Tourism: $25M Worth of Improvements Ahead, Mostly to Create Attractions
CARLSBAD,Seated in the head office at Legoland California, Mark Germyn talked about the difference between infants and toddlers.
As Legoland’s new president and general manager, Germyn wasn’t discussing target markets , he was explaining the park itself.
Still in its inaugural year ending this March, the children’s theme park is settling into a new industry stance and marketing approach, said Germyn, who started his position Jan. 10.
“Last year was the birth,” he said. “At this stage of the park, we’re working to implement programs that will take us to the next level of operating efficiency.”
Over the next two to three years, the park will invest $25 million into infrastructure and, primarily, new attractions, Germyn said.
There will be a suspended roller-coaster ride that rates “pink-” vs. “white-” knuckle, he said. The park will triple the capacity of its “Kids Power Tower” ride. The park will also step up its cooperative marketing with San Diego’s tourism industry, he said.
In the three- to five-year range, Germyn expects to develop the park’s additional land. In particular, he mentioned a hotel project.
Legoland currently takes up 128 acres, most of which is parking space. However, the park sits on a 400-acre site that includes allotments for an outlet shopping mall, office space and two hotel sites. Legoland owns one of them.
When it opened, Legoland California had a first-year attendance projection of 1.8 to 2 million visitors. The park doesn’t release attendance figures, but Germyn pointed out an industry report that said Legoland passed the 1.5 million-visitor mark in its first nine months. He described the numbers as “accurate.”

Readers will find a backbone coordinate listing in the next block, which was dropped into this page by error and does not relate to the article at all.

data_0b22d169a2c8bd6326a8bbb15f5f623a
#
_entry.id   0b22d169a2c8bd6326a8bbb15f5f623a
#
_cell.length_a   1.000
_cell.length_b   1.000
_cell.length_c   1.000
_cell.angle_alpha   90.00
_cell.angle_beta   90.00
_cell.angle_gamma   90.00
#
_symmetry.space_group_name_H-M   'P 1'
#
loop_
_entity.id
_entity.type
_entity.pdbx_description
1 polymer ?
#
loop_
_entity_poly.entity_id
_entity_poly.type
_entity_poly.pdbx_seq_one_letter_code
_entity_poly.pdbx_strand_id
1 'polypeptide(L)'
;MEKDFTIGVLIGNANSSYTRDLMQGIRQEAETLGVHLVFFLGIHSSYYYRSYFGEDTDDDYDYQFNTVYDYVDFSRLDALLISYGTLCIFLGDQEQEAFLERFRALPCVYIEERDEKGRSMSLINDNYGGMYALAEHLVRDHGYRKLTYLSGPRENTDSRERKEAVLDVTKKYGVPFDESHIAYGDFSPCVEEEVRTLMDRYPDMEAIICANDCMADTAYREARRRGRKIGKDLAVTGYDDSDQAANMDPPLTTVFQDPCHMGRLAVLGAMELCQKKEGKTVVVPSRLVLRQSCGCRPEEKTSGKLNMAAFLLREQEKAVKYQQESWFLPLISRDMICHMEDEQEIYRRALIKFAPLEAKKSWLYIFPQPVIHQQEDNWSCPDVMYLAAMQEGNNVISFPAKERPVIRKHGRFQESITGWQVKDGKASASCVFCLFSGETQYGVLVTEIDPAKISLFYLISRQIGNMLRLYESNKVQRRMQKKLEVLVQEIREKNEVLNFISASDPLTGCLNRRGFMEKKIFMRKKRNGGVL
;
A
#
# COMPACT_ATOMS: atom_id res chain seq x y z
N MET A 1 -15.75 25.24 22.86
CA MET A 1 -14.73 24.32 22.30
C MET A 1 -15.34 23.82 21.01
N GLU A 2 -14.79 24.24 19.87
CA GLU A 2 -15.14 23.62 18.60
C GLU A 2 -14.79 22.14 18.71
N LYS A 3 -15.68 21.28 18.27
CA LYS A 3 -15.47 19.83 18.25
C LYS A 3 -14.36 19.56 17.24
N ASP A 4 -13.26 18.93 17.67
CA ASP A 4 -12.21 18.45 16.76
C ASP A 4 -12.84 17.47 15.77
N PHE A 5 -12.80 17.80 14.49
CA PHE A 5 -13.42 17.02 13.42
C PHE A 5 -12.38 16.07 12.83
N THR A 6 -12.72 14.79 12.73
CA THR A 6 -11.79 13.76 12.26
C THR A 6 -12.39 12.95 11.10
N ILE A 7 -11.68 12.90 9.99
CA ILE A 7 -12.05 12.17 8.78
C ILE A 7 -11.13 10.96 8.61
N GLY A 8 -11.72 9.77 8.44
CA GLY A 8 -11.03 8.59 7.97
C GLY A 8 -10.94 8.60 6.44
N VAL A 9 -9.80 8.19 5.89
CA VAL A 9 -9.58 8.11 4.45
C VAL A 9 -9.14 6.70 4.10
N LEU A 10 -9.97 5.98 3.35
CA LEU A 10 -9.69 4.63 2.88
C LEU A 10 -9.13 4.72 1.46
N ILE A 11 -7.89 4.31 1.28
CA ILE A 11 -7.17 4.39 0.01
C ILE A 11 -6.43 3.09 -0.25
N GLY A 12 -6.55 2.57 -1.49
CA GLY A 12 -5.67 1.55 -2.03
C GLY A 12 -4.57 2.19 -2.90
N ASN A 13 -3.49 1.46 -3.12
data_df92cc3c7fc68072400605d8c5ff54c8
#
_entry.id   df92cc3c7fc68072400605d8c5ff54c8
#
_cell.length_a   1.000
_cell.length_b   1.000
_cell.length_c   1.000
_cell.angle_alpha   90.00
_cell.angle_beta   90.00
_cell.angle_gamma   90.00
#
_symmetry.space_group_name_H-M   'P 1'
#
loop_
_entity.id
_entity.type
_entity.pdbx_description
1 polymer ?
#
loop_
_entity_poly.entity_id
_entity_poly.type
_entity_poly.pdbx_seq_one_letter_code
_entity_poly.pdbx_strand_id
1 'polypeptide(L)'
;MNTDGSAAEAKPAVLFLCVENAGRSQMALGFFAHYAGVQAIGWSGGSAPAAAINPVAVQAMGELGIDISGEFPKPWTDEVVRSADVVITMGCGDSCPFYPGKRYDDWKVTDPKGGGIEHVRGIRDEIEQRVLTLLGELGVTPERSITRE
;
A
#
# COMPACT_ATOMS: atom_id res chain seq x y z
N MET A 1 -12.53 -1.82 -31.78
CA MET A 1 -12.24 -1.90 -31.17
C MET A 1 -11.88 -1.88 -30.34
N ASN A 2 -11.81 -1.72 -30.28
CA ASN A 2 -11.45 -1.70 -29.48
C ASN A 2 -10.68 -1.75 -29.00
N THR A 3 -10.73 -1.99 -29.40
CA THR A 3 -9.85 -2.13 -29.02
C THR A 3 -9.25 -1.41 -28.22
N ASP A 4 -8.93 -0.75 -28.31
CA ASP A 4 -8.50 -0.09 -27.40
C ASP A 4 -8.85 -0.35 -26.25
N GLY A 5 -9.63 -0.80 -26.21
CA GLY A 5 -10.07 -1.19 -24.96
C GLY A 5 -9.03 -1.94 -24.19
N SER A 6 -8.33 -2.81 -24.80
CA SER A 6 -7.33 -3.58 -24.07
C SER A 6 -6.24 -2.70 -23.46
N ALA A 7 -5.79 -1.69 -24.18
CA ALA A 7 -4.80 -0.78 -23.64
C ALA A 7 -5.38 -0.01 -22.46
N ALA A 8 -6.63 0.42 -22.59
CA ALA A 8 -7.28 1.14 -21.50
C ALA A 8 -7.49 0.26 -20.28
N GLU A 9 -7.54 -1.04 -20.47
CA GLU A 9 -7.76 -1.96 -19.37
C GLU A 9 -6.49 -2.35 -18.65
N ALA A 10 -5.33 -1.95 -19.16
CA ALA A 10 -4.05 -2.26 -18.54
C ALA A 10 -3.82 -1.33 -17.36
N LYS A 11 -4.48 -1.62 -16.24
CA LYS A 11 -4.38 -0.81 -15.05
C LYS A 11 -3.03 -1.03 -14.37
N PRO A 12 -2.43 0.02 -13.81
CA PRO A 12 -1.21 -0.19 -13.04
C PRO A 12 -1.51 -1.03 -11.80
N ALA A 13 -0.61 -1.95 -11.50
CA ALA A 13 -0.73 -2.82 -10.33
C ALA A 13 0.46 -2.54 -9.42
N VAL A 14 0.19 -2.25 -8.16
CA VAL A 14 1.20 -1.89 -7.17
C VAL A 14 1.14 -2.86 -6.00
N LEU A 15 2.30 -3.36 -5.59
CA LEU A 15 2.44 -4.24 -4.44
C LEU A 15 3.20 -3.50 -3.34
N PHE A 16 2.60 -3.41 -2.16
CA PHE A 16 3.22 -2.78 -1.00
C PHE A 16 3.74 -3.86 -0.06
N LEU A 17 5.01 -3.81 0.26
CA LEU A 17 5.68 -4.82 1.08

From July 19 through Labor Day, Legoland reduced its adult admission price from $32 to $25. Germyn attributes the move to a highly competitive marketplace.
“The competition got very aggressive with above-ground and in-your-face discounting, which certainly had an impact,” he said. “It had an impact on us.”
Although Germyn is seated in the president’s office for interviews, he had yet to officially move in.
He’s taking over a role shared in the park’s first year by Bill Haviluk and Bob Montgomery. Last fall, both Haviluk and Montgomery were promoted within Billund, Denmark-based Lego Co.’s theme park division, Global Family Attractions (GFA).
GFA operates two other parks, in Billund and Windsor, England, and is building a fourth in G & #252;nzberg, Germany.
Haviluk, the park’s former president, was promoted to GFA’s chief operating officer and president. Montgomery, who was Legoland’s general manager and vice president of operations, was named the division’s vice president of development and operations.
Although Haviluk and Montgomery will move off the Legoland site, both will remain in Carlsbad where GFA is headquartered.
Germyn’s roots in the hospitality industry began 30 years ago in Vancouver, British Columbia, shoveling snow as a ride operator.
It was a leading ski resort, and as it developed, Germyn began taking on management roles, he said. He eventually worked with the World Expo when it came to the city.
In 1987, he immigrated to the United States to work with Universal Studios and later coordinated a $100 million flower show in Columbus, Ohio, a three-year project.
The father of a 7-year-old and a 15-year-old, Germyn spent the past seven years with Warner Bros. , five at its flagship “Movie World” theme park on Australia’s Gold Coast, then two as managing director of its theme park and studios in D & #252;sseldorf, Germany.
When Germyn was tapped for the head position after a six-month international search, it was the second time Legoland had approached him.
“Very coincidental and ‘everything happens for a reason,'” he noted, “but when I had just made the commitment to Warner Bros. to take up the newly created GM position in Australia, a recruiter was doggedly trying to get me to go set up the Legoland park in Windsor.”
He laughed. “Here we are, seven years later, full circle,” he said.